On page 12 of the article by AlphaQ, Sean Ryan, Senior Research Analyst at investment research and technology firm, Markov Processes International (MPI) examines whether endowments have adopted the Yale model.
Yale’s endowment ran away from its Ivy League peers during the 2016 fiscal year with a 3.4% total return, according to a report from Markov Process International. Princeton came in second place with an 0.8% return, the only other school with a positive return. Read more about the study on Pensions & Investments.
MarketWatch reports that MPI said asset allocation remained the most important factor in endowment performance, as returns at Ivy League endowments dropped off over the past year.
The short answer, following a year in which the Yale CIO and the endowment he leads avoided carnage in commodities and emerging markets, is no. Here’s why.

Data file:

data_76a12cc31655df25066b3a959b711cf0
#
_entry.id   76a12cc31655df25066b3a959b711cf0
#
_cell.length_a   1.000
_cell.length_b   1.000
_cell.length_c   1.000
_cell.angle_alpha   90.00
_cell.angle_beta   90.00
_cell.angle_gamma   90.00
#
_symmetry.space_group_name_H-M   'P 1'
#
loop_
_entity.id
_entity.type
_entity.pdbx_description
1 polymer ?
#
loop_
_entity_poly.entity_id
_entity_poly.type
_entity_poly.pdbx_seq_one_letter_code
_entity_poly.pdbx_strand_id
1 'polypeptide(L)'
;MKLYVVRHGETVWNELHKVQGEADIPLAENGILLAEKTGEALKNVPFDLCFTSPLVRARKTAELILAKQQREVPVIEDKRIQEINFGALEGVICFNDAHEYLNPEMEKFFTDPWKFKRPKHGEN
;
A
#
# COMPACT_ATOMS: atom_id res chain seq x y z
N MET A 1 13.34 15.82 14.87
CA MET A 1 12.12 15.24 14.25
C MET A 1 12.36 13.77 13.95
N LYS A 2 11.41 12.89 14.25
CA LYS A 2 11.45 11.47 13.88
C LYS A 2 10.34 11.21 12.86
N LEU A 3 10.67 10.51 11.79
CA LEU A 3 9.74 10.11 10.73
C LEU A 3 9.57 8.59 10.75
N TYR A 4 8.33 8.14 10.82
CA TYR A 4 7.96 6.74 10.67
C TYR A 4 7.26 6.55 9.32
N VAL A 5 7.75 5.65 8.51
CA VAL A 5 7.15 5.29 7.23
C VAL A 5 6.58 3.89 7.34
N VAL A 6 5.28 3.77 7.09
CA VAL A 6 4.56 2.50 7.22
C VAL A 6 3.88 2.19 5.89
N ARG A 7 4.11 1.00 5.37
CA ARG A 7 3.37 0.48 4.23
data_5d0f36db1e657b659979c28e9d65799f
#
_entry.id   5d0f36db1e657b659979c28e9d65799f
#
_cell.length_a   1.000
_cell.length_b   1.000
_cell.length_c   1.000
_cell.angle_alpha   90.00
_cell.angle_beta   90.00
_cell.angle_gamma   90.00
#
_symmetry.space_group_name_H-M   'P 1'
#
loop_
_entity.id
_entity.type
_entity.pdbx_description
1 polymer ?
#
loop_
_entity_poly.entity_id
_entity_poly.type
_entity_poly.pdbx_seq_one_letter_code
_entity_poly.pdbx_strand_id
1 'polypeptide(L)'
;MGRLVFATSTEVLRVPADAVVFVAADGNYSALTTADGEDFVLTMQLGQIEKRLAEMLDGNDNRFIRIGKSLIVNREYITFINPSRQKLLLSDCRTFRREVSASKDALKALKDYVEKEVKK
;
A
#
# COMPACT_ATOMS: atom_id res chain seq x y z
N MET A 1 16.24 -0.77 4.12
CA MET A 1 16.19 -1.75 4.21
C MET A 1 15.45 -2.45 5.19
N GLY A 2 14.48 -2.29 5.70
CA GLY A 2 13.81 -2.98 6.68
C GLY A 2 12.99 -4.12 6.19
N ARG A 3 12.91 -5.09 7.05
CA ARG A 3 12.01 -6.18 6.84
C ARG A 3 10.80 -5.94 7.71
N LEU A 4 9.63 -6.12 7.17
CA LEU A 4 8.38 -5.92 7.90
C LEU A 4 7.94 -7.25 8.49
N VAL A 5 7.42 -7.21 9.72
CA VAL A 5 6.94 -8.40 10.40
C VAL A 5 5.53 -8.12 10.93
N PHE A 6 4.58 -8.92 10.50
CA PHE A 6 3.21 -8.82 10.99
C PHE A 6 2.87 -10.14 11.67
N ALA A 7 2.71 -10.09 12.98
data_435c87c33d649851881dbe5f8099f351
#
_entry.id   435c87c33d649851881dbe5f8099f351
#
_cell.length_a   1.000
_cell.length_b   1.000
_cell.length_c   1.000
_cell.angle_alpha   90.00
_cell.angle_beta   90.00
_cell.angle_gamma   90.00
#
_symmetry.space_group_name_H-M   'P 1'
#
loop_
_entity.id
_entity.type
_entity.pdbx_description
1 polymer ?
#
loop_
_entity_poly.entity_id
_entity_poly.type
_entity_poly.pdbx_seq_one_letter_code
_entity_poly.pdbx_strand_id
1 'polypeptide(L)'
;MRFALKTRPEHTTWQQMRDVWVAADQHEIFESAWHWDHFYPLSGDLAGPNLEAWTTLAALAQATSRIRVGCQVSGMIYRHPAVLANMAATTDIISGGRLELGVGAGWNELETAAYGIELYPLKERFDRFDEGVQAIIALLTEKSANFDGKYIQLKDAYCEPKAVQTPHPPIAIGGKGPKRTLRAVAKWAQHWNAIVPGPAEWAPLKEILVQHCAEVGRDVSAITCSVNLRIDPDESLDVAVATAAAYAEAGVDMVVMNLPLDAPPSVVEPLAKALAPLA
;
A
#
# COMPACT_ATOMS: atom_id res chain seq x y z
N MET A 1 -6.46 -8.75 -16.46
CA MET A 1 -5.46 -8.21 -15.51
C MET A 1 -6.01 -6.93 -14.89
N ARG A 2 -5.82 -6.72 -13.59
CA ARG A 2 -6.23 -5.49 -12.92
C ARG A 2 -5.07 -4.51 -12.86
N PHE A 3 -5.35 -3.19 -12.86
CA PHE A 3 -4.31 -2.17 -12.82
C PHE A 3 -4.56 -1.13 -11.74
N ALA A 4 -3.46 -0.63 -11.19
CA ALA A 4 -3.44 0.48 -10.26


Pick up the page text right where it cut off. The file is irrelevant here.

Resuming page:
There’s book smart and there’s money smart, and sometimes those two things don’t coincide. That could be the takeaway from the latest data from risk analytics firm MPI (Markov Processes International, which reviewed how Ivy League endowments are performing this year. The answer is not great for many of America’s top schools. See more about these insights on Barron’s.
An 1873 meeting that brought Harvard, Yale and Princeton together to codify the rules of American football also debuted a sports conference later known as the “Ivy League — eight elite institutions whose heritage, dating from pre-Revolutionary times, became formative influences shaping American character and culture. These schools also pioneered endowment investment management, thus helping to secure the nation’s educational legacy for posterity.
Risk parity strategies hold the promise of smooth sailing through periods of market turbulence, offering consistent performance via risk diversification. However, during Brexit the losses they experienced were very high by historical standards as they came very close to exceeding, or exceeded, the 95% worst outcome as estimated by the historical VaR.